Being a good software developer (especially a senior or a team leader) is not just about writing amazing code and solving difficult problems. These things are certainly important, but building and managing a good relationship with clients might be even more crucial. I’ve talked to the team at Netguru and prepared a list of skills and qualities you might need to forge successful relationships with clients, as well as a list of warnings signs that will help you identify possible problems with the approach you or someone else has been taking.
Your skill set is the cornerstone of your career as a developer. Aside from the obvious, like knowing your technology and the principles of developing good code, you need some soft skills that’ll build your image as a true professional.
No one wants you to try to drastically change who you are, but there are some qualities common to successful software developers. You don’t need to work on all of them - just treat them as useful suggestions.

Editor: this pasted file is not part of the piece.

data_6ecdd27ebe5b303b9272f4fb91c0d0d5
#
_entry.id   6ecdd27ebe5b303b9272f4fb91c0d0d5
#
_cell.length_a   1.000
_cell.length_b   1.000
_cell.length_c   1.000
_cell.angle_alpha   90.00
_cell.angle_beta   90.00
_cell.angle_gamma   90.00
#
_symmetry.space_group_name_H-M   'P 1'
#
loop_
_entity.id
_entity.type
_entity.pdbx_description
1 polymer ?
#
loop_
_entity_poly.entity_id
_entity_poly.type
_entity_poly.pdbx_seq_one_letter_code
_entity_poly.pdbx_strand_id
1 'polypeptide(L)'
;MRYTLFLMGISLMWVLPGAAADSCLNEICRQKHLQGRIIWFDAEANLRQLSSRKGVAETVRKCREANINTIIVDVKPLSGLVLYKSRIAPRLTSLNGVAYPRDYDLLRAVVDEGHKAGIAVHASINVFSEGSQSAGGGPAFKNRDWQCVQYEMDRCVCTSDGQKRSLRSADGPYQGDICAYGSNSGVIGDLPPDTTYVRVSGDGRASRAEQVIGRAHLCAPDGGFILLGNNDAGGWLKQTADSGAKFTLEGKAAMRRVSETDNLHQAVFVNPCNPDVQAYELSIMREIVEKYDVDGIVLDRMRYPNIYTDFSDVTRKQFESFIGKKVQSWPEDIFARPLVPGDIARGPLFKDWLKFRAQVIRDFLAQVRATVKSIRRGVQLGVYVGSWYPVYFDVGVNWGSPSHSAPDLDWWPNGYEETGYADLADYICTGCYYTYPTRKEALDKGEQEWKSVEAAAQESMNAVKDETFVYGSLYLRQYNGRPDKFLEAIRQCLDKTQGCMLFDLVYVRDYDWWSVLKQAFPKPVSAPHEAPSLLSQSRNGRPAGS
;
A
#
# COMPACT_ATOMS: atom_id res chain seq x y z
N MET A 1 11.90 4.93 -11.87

Learning new skills and developing useful qualities puts you on the right path, but sometimes you’re in danger of sabotaging your success through certain behaviours. They might cause your teammates or clients to doubt your abilities and as a result, the quality of your cooperation will suffer. Watch out for those, or even small hints of those - it might be better to be safe than sorry. Here are some signs of a developer that’s not fun to work with.
Hopefully this article will help you choose the next area to work on as your develop your career, and to stay away from toxic behaviours that can turn the client and your team against you.